(2014) – 7 min video of roy bhaskar talking about critical realism:
cr is first/foremost a philosophy concerned w ontology which is the study of being
so this concern to argue that you couldn’t reduce statements about the world (ontology).. to statements about our knowledge of the world (epistemology).. and the attempt to do so was called the epistemic fallacy
at the same time it argues against the implicit ontology of mainstream philosophy .. which pictured the world as unstructured, unindifferentiated, and unchanging.. it put forward a view of reality as structured, differentiated and changing
1 min – turing to the social sciences.. it argued that social structure was a necessary conditions and always preexisted any round of agency but human agency was necessary.. in turn .. for the reproduction/transformation of social structure
the concept of agency itself is very important to cr’s they see mind as an emergent part of matter.. and reasons as causally efficacious in producing actions
2 min – the conception of society was further developed thru the notion of full play in a social being.. which is the idea that all social events occur simultaneously.. on four plains.. these are the plains with nature.. social interactions between people.. social structure.. and the stratification of the embodied personality
einstein’s dreams et al..
if you think about the four plains today.. see that we’re obviously in crisis at all four plains
this is why we need to let go enough to see deeper..
and the crisis at these 4 plains provides one of the themes.. for this year’s conference .. which i’ll discuss w you at the end
so we’ve discussed cr as a philosophy of science and and a philosophy of social science.. but ontology was developed thru a notion thru 7 levels of ontology.. and i just want to focus on two in particular
level 2: dialectical cr.. notions of absence/negativity/change came to the fore.. and cr’s argued that these are real.. this was against a doctrine which could be ontological montevelance.. which has underpinned the whole trajectory of western philosophy.. since the time of parmenides
level 7: metareality.. cr argues that the world school calls demireality.. the world of illusion and oppression.. is actually underpinned by an unrecognized realm of trust and solidarity.. it argues these qualities and action at this metareality level sustains the whole of social reality.. (cut to a repeat section).. allows us to identify here/now.. a world which can form the basis for a society of universal human flourishing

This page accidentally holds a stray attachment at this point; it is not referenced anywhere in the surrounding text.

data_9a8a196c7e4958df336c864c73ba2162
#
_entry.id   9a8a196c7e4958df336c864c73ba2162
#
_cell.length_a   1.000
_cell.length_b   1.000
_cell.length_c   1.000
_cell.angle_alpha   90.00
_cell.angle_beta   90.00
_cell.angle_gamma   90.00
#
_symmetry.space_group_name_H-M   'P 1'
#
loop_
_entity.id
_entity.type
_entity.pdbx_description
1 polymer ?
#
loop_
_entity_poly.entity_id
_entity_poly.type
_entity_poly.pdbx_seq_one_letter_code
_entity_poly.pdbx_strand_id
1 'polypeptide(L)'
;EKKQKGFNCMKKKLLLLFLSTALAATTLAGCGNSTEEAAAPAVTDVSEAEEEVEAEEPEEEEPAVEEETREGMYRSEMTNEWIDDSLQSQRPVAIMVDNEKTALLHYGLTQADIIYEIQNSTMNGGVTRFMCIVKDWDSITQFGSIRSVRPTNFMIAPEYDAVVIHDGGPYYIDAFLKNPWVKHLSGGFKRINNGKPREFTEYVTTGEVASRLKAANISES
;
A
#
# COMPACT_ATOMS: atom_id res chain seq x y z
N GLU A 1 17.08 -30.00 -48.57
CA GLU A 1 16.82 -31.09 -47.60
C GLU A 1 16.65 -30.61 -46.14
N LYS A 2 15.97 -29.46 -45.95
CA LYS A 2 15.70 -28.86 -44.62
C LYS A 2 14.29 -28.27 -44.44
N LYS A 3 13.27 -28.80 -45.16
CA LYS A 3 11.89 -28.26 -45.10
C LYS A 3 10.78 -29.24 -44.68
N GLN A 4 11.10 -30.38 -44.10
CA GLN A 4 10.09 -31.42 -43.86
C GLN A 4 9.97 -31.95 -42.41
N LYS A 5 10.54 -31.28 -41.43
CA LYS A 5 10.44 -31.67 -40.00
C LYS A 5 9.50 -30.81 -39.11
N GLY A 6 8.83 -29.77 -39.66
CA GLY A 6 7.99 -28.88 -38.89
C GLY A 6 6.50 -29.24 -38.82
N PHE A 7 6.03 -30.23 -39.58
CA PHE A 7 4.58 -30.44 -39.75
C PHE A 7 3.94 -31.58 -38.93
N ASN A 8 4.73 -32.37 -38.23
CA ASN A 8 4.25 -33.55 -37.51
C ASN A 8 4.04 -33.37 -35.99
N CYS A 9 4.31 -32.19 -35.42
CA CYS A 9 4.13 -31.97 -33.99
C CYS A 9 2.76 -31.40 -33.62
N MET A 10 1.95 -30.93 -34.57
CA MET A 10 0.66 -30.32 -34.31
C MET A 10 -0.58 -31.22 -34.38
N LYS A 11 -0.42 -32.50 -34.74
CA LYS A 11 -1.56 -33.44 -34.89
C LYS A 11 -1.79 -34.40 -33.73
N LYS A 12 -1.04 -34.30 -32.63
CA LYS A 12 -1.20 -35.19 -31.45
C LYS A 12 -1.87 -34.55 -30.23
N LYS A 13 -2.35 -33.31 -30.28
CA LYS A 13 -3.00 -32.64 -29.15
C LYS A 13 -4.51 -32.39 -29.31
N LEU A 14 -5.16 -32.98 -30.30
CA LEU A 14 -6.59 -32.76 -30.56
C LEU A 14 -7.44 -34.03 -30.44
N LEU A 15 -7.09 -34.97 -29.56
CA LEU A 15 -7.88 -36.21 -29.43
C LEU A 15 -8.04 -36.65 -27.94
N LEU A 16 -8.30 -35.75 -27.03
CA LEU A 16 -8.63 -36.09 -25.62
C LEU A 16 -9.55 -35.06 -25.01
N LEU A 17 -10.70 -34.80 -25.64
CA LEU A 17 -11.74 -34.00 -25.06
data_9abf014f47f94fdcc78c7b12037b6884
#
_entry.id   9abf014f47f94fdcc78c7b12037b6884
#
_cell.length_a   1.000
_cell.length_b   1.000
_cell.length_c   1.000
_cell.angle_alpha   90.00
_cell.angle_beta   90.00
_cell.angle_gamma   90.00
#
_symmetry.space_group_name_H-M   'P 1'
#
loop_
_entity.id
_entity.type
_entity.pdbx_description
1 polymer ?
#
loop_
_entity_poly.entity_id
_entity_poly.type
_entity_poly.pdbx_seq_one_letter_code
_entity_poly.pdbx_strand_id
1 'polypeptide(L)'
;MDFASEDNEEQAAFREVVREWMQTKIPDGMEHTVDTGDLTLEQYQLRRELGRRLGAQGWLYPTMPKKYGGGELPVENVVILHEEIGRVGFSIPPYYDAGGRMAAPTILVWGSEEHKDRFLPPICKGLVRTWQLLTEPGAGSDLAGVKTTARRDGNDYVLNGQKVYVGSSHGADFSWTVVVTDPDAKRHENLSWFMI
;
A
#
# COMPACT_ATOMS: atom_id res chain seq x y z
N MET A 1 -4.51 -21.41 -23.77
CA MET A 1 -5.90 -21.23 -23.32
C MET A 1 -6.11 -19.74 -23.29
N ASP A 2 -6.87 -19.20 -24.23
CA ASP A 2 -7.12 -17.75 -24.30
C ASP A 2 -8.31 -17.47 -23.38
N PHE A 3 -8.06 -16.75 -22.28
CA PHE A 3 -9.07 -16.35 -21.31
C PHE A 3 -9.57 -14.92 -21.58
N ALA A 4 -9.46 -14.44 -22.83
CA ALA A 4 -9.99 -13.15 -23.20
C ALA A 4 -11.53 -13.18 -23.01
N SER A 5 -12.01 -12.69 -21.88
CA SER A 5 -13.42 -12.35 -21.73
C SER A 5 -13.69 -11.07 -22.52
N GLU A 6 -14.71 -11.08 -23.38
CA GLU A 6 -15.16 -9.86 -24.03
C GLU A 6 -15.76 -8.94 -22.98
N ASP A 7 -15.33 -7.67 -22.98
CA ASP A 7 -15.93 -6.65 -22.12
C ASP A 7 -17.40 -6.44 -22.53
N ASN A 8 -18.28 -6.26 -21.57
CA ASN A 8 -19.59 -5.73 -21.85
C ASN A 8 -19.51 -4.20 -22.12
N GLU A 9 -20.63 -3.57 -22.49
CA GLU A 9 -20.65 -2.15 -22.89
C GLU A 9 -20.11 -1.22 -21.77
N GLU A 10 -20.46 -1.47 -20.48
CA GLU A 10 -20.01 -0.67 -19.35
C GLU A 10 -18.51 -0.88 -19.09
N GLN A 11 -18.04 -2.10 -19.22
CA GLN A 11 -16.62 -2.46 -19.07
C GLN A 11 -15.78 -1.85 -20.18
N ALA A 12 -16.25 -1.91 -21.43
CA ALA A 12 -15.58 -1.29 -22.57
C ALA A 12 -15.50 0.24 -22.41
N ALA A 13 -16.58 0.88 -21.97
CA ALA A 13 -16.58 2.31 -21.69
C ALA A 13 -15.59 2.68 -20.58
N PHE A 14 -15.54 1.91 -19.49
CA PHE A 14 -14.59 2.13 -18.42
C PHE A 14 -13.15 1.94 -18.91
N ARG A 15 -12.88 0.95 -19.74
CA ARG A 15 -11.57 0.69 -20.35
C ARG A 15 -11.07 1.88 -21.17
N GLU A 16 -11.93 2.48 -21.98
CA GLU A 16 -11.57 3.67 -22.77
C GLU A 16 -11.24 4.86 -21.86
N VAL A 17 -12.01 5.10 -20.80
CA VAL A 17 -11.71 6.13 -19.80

5 min – if there’s one them that unites the diff theories/developments in the philosophy of cr.. it is the idea of seriousness.. that is of the unity of theory and practice.. and what cr tends to do is to give us a philosophy that we can act upon.. in contradiction from much of current western philosophy..
6 min – to find out more about it i suggest: come to next annual conference.. theme: from the anatomy the global crisis.. to the ontology of human flourishing.. which is far far better than the one we currently have..
Critical realism is a philosophical approach to understanding science initially developed by Roy Bhaskar (1944–2014). It combines a general philosophy of science (transcendental realism) with a philosophy of social science (critical naturalism). It specifically opposes forms of empiricism and positivism by viewing science as concerned with identifying causal mechanisms. In the last decades of the twentieth century it also stood against various forms of postmodernism and poststructuralism by insisting on the reality of objective existence. In contrast to positivism’s methodological foundation, and poststructuralism’s epistemological foundation, critical realism insists that (social) science should be built from an explicit ontology. Critical realism is one of a range of types of philosophical realism, as well as forms of realism advocated within social science such as analytic realism and subtle realism
Since Bhaskar made the first big steps in popularising the theory of critical realism in the 1970s, it has become one of the major strands of social scientific method, rivalling positivism/empiricism, and post-structuralism/relativism/interpretivism.
After his development of critical realism, Bhaskar went on to develop a philosophical system he calls dialectical critical realism, which is most clearly outlined in his weighty book, Dialectic: The Pulse of Freedom.
David Graeber relies on critical realism, which he understands as a form of ‘heraclitean’ philosophy, emphasizing flux and change over stable essences, in his anthropological book on the concept of value, Toward an anthropological theory of value: the false coin of our own dreams.